Last week, the music world and the world at large lost a great man in Charlie Cooper, known to many as one half of the Chicago/New Orleans duo Telefon Tel Aviv. Charlie left us on the eve of his group’s masterpiece Immolate Yourself ; iTunes has a special section featuring Telefon’s collected works for you to enjoy and share with others.
Two years ago, Ghostly also lost one of our main inspirations and heroes, David ‘Disco D’ Shayman, who produced songs for Santogold, 50 Cent, Trick Daddy, and many more new and upcoming musicians. For fans and friends of Disco D, you can keep up with news and updates on this Facebook page.
Information on donations and memorials in Charlie’s honor is forthcoming. The Ann Arbor teen center Neutral Zone accepts donations on Dave’s behalf to benefit their electronic music programs.
Yes, we agree that Valentine’s Day is a Hallmark holiday invented in order to make single people suffer and promote consumption blah blah blah. This is why we’ve partnered with the Wordless Music Series for An Evening of Sensual Machine Music at NYC’s (Le) Poisson Rouge, an event that conveniently bucks anti-V-Day sentiment through the power of undeniably gorgeous/interesting music. On the eve of February 14th, check out live sets from Ghostly’s The Sight Below and Lusine, reverb-y guitar girl Grouper, and pianist Michael Brofman playing pieces by Erik “furniture music” Satie. Dinner will also be served. Tickets are available now. Fancy food, nice people, booze, various strains of sophisticated, electronic-minded ambient music – this is how Ghostly does romance.
Ghostly Swim, last year’s beloved collaboration between the Cartoon Network’s [Adult Swim] and Ghostly International, is back. The compilation is now available on iTunes as a high-quality download, and, on February 3rd, The Ghostly Store will stock an extremely limited run of Ghostly Swim CDs. (They’re free with purchases of $20 or more.) The 20-track comp features label mainstays like Matthew Dear, Michna, and School of Seven Bells alongside kindred spirits like Milosh, FLYamSAM, and Mux Mool. And the new version of Ghostly Swim includes a bonus track: Solvent ’s banging cover of Madonna’s “Hung Up.” It’s an ideal accompaniment to, say, pissing in your pants over Harvey Birdman: Attorney at Law.
In honor of Ghostly’s upcoming 10-year anniversary, label founder/snazzy dresser Sam Valenti IV (aka SV4) curated a set of essential precursors to the Ghostly aesthetic and Michna whipped them into a 60-minute mix. The resulting Seeing Colors: Ghostly Influences was posted by Self-Titled magazine, and is available for stream and download at their website. Orbital? Check. Sascha Funke? Check. Giorgio Moroder? Check. The Smiths’ “Stop Me if You Think that You’ve Heard This One Before?” Damn straight.
Speaking of new tracks, the Simko-composed soundtrack to the upcoming particle-physics documentary The Atom Smashers will be released on Ghostly International in the coming months, and the Brussels-based Meakusma label will soon be releasing ruts, an audio/visual DVD compilation featuring a new Simko track with stunning visual accompaniment by Simko-collaborator Jeffrey Weeter.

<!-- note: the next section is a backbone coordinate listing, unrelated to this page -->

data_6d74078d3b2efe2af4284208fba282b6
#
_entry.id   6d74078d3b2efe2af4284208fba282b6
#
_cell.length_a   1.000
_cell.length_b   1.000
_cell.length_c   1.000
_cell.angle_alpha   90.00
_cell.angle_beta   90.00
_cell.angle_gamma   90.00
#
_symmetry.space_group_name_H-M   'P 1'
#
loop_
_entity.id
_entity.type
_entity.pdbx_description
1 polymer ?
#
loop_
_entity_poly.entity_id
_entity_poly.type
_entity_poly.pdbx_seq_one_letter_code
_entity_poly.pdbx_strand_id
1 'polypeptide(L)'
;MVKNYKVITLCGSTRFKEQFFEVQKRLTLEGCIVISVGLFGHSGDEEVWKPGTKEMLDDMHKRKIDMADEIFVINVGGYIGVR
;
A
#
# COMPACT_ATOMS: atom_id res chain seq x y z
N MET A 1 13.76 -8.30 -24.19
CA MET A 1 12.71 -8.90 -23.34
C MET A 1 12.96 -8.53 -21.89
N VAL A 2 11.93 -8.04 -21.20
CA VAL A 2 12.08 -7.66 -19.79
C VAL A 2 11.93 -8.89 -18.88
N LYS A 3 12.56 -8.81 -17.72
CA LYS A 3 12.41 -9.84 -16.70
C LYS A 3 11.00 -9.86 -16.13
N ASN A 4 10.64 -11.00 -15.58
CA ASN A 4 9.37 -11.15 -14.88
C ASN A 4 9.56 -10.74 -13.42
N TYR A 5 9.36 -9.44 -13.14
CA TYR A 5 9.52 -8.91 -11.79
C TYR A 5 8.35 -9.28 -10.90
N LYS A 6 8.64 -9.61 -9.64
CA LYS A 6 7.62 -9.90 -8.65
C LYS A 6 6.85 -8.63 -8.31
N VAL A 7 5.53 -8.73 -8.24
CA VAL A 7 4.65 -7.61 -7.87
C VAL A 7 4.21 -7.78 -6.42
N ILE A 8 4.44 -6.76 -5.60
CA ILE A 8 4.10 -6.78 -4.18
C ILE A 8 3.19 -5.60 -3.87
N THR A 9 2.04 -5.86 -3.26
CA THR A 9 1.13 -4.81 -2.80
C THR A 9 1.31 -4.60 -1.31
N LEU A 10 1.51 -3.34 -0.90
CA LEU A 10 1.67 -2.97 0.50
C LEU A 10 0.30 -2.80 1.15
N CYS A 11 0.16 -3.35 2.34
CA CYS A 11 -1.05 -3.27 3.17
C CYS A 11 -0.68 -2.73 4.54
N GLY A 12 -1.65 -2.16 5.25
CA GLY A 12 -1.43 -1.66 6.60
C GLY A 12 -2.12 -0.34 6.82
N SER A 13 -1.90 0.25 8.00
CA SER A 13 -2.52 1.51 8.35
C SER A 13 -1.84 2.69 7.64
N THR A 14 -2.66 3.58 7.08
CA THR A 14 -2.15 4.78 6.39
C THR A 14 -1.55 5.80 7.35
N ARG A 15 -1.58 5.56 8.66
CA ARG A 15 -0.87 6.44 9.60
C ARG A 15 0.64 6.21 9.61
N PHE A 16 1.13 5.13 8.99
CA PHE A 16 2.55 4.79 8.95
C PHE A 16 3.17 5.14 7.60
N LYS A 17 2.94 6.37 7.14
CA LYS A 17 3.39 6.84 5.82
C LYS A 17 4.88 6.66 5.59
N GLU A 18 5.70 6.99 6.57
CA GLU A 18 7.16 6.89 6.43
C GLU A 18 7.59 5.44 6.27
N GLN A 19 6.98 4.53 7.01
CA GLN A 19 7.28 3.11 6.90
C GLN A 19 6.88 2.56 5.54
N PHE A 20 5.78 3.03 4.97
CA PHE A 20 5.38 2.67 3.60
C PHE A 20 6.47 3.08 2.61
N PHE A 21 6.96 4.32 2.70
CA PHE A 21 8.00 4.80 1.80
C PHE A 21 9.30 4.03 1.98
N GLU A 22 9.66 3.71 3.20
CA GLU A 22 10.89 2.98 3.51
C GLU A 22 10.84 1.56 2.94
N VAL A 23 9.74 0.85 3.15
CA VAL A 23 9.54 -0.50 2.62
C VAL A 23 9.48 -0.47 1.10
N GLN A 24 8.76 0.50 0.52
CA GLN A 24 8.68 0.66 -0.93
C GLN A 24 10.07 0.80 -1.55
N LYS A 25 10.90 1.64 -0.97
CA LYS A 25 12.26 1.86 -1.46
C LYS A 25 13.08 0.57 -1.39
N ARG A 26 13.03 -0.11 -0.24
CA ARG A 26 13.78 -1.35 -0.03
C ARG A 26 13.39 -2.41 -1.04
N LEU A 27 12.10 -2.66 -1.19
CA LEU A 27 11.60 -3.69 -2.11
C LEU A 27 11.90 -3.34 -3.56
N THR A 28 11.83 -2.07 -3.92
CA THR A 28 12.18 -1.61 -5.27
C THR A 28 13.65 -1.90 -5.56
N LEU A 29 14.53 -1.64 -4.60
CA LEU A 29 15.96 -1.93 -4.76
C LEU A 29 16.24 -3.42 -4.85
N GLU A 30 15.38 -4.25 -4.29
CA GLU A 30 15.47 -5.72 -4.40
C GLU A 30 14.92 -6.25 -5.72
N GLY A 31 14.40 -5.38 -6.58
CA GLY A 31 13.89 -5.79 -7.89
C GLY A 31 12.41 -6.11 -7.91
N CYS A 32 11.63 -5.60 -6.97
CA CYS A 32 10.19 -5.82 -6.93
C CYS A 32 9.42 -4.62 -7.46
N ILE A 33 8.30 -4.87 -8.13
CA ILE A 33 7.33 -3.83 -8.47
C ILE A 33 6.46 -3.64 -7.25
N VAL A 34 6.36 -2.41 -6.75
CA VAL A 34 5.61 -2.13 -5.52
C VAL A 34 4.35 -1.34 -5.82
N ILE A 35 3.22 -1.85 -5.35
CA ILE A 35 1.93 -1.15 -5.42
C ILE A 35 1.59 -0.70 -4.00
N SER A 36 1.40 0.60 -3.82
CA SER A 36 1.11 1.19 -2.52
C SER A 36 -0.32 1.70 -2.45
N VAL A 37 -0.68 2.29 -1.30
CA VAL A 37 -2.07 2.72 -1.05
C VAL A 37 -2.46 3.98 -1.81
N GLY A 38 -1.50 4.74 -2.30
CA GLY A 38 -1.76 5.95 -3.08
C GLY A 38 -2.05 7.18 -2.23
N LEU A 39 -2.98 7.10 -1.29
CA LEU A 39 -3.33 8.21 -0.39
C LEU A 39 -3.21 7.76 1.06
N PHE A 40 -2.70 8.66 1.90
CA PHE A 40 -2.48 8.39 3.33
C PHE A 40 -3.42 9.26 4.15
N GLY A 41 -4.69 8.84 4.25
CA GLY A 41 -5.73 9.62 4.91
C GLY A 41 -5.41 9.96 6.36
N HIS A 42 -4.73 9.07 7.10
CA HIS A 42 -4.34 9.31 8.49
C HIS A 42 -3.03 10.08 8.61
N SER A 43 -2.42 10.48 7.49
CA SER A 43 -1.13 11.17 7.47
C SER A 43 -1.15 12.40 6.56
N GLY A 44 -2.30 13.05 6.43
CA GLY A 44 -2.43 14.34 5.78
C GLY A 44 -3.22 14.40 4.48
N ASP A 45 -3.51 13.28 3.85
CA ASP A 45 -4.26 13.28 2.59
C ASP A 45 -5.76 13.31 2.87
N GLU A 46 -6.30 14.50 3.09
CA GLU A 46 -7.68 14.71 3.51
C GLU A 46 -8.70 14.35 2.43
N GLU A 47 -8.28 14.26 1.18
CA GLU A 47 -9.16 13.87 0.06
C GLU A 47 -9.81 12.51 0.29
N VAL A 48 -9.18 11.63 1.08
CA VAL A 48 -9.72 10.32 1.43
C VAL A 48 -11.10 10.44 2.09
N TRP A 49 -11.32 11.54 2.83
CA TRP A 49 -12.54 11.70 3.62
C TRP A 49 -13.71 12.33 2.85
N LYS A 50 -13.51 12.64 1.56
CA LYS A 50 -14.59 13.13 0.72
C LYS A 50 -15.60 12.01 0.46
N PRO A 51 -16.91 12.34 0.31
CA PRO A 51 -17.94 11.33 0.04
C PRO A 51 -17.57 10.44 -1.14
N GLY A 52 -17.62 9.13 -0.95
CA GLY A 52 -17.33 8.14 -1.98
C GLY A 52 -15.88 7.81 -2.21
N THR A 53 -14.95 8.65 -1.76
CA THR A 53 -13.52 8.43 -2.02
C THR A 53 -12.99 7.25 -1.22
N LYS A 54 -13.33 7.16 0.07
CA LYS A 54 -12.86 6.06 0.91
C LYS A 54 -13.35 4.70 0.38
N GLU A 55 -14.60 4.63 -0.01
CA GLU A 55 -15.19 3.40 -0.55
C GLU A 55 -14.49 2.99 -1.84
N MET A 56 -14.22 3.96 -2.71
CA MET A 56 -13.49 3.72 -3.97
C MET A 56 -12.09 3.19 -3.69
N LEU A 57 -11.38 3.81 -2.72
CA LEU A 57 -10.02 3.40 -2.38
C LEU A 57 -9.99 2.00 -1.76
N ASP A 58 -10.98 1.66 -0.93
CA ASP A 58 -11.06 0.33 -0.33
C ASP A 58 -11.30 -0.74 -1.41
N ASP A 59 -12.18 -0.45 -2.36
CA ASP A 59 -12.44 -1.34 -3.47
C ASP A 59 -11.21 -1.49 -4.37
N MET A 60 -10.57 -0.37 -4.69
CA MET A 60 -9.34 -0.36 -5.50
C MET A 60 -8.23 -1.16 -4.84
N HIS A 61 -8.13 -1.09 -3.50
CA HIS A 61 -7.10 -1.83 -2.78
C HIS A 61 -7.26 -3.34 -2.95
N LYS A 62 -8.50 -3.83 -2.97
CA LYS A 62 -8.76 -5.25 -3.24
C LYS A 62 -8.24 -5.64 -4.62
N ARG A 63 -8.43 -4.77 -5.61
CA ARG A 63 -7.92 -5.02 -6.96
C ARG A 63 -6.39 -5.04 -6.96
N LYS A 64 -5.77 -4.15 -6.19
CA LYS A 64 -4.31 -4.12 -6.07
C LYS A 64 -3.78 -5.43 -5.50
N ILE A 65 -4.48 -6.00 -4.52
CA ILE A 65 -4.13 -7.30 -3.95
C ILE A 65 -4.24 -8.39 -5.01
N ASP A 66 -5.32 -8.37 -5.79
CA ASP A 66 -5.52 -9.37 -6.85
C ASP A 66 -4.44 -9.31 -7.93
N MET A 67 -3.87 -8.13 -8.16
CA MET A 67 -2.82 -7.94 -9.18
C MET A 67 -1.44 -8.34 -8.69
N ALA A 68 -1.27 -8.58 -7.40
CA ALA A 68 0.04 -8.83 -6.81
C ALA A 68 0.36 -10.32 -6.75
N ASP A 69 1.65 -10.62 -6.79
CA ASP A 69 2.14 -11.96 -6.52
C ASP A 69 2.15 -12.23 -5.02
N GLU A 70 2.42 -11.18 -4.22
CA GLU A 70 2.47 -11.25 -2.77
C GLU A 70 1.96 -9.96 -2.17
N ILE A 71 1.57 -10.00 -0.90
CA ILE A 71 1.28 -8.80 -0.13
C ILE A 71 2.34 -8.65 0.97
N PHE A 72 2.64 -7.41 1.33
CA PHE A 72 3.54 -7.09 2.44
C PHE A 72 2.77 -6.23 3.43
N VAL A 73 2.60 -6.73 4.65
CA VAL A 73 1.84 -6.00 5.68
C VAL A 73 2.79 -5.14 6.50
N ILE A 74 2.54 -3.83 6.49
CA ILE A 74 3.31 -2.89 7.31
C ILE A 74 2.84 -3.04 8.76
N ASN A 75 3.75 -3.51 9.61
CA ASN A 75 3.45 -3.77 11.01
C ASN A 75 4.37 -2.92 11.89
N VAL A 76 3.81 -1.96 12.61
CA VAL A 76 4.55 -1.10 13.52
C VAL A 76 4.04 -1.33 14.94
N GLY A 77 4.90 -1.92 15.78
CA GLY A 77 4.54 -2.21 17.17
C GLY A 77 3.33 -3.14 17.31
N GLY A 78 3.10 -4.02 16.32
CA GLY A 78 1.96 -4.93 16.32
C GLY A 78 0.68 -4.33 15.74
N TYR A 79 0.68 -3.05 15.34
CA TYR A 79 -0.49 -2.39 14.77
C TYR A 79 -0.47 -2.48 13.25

This February, Kate is heading to Buenos Aires – she’ll be playing gigs around South America and working on a new album.
On Tuesday, January 6th, Radiohead main man Thom Yorke posted his favorite tracks of the week, which included The Sight Below’s “At First Touch.” (Read the full post here.) The second-to-most-recent list included three (!) tracks from Dabrye: “Air,” “Encoded Flow” (both from Two/Three), and his remix of King Midas Sound’s “One Ting.” Thanks Thom! Kinda goes without saying, but we like your music too.
Resident Advisor is tipping its hat to Spectral Sound’s 50th release and its strong run in 2008 – the label made it into RA’s Top 20 Labels of the Year list – with an exclusive giveaway contest. RA and Spectral are giving away the first 50 vinyl releases in the Spectral catalog to one lucky winner. It’s a much-coveted prize, and the corresponding trivia question is a toughy: What band’s vinyl-sleeve design inspired the original Spectral stock jackets? (The contest is open to RA members only – register here.)
Ghostly International’s dancefloor-oriented counterpart label Spectral Sound has been boggling minds and moving bodies for over eight years. Now, the mega-retrospective compilation Spectral Sound, Vol. 2 celebrates Spectral’s catalog of groundbreaking house and techno with standout tracks from each of the label’s first 50 releases. The compilation is sequenced chronologically, opening with Spectral’s first release – the razor-edged banger “Irreparably Dented” by a then-unknown DJ/producer named Matthew Dear – and progressing through James T. Cotton’s acid-house experimentation, Osborne’s smooth retro-disco, and Kate Simko’s elegant minimalism.
Our one piece of advice for 2009: listen to Deastro. Late last year, we released Keepers, an effervescent pop opus from a young, one-guy show from Detroit named Randolph Chabot who works under the moniker Deastro. The record was received with quietly passionate raves: Keepers grabbed a few key spots on critics’ year-end lists, and Deastro was just named Real Detroit Weekly’s Artist of the Year. On his upcoming album Moondagger (dropping this Spring), Chabot sends his anthems soaring with the help of a full band; the first single, “Parallelogram,” is available now. (You can become a fan of Deastro on Facebook, too.)